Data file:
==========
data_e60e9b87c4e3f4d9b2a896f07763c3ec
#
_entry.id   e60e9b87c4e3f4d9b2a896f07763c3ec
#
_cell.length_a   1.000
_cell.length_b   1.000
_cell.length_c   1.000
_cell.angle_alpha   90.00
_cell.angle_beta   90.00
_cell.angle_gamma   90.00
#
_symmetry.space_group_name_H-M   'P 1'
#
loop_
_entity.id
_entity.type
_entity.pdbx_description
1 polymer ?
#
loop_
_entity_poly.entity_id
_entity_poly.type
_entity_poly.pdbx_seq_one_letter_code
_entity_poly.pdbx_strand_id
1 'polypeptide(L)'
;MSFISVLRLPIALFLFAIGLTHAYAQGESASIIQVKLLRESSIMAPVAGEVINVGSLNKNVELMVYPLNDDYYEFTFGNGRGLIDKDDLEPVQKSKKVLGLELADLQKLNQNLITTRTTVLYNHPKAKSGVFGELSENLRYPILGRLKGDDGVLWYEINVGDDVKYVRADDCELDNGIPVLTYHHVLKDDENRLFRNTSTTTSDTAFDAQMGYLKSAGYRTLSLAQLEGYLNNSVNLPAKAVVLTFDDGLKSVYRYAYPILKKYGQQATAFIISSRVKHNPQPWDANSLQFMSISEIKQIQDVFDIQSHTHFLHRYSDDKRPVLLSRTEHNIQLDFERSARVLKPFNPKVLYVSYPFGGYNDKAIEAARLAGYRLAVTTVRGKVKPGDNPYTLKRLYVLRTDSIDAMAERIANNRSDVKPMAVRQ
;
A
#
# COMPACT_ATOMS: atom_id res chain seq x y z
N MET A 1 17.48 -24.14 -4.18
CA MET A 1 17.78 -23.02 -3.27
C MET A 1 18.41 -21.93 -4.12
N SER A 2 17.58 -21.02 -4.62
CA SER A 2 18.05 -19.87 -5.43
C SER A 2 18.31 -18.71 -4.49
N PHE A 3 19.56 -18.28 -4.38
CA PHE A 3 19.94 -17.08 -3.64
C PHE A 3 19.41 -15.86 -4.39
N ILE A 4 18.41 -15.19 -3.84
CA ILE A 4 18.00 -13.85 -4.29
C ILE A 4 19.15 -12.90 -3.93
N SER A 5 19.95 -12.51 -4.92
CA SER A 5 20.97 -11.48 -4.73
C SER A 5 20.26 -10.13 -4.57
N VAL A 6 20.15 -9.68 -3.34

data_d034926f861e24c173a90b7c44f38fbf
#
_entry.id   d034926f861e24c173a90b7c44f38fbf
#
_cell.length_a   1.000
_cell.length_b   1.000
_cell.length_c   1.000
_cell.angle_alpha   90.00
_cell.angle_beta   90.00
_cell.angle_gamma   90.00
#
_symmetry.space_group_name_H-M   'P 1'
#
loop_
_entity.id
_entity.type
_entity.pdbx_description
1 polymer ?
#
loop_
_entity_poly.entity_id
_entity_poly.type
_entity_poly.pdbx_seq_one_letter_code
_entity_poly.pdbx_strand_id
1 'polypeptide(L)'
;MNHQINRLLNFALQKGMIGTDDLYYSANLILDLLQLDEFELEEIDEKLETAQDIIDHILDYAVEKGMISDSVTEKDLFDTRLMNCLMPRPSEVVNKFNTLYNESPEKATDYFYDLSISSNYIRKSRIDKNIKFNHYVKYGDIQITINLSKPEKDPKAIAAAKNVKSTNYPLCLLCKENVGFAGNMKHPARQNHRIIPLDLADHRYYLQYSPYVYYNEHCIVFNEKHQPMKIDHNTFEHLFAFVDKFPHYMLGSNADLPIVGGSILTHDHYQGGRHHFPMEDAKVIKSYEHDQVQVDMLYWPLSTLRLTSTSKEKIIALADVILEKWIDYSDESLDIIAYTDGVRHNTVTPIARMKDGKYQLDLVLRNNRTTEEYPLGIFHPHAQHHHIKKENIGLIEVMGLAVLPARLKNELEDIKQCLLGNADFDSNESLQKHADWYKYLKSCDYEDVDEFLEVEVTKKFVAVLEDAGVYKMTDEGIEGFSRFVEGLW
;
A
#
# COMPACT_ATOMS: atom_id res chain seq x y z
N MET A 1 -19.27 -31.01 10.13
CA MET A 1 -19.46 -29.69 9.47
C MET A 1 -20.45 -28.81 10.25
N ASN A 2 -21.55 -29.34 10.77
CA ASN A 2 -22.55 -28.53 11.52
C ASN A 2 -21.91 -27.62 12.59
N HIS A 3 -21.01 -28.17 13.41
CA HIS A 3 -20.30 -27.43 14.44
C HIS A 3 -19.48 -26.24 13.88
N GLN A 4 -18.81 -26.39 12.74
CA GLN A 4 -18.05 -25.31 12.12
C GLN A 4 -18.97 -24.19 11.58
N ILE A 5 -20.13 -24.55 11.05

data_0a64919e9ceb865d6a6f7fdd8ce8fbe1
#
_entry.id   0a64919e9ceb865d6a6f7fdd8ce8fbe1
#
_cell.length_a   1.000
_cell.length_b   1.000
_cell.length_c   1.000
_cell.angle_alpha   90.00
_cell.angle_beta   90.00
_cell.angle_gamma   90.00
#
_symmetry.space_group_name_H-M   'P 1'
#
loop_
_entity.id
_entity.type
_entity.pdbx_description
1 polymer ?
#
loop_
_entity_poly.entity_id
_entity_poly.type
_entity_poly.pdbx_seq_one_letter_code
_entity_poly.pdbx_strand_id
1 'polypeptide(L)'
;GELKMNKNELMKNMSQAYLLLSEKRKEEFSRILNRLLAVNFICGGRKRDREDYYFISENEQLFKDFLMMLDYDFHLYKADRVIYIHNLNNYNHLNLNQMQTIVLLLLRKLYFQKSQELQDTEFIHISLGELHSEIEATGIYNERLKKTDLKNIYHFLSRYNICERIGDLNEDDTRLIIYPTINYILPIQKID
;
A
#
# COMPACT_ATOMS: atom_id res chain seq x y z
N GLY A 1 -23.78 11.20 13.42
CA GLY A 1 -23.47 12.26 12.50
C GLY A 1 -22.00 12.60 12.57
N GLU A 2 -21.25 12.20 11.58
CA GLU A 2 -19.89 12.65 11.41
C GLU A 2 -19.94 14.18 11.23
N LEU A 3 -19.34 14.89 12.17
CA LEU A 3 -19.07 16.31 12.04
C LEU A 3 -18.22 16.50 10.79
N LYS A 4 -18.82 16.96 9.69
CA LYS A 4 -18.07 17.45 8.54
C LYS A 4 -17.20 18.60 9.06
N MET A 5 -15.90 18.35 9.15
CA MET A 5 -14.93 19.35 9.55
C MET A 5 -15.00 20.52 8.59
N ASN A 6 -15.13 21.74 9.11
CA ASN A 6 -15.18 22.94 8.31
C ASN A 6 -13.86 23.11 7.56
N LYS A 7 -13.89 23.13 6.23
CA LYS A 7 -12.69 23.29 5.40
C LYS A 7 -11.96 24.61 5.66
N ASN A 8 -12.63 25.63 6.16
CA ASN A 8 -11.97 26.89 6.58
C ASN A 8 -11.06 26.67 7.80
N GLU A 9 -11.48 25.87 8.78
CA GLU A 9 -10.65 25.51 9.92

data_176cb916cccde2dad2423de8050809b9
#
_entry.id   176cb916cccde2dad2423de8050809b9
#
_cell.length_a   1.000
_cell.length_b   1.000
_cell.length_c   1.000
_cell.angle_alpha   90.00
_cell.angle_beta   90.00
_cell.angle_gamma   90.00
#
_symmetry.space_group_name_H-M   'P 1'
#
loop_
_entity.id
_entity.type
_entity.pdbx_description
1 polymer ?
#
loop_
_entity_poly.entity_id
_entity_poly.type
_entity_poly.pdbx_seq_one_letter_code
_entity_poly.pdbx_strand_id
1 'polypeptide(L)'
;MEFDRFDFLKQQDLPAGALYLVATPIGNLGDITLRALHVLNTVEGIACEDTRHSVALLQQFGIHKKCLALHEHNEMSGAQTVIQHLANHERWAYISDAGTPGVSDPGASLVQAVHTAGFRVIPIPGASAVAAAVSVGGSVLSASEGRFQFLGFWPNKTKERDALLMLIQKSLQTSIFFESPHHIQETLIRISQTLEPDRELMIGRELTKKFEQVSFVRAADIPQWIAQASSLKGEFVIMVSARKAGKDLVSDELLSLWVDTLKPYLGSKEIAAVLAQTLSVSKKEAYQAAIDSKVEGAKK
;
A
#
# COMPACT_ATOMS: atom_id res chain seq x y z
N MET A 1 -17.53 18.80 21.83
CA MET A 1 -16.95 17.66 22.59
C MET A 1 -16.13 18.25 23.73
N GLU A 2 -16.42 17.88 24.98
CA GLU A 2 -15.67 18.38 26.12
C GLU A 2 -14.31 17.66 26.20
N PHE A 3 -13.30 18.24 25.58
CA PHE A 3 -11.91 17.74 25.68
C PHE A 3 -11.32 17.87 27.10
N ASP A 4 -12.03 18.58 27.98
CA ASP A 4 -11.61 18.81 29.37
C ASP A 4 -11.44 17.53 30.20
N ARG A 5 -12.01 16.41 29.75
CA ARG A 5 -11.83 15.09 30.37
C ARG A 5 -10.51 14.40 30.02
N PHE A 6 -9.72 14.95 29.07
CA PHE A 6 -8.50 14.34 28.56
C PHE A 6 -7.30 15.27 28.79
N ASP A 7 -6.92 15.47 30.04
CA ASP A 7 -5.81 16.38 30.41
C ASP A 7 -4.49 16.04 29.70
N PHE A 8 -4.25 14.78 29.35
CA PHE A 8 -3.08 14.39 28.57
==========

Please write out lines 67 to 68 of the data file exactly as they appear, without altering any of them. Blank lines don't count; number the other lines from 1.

_entity_poly.entity_id
_entity_poly.type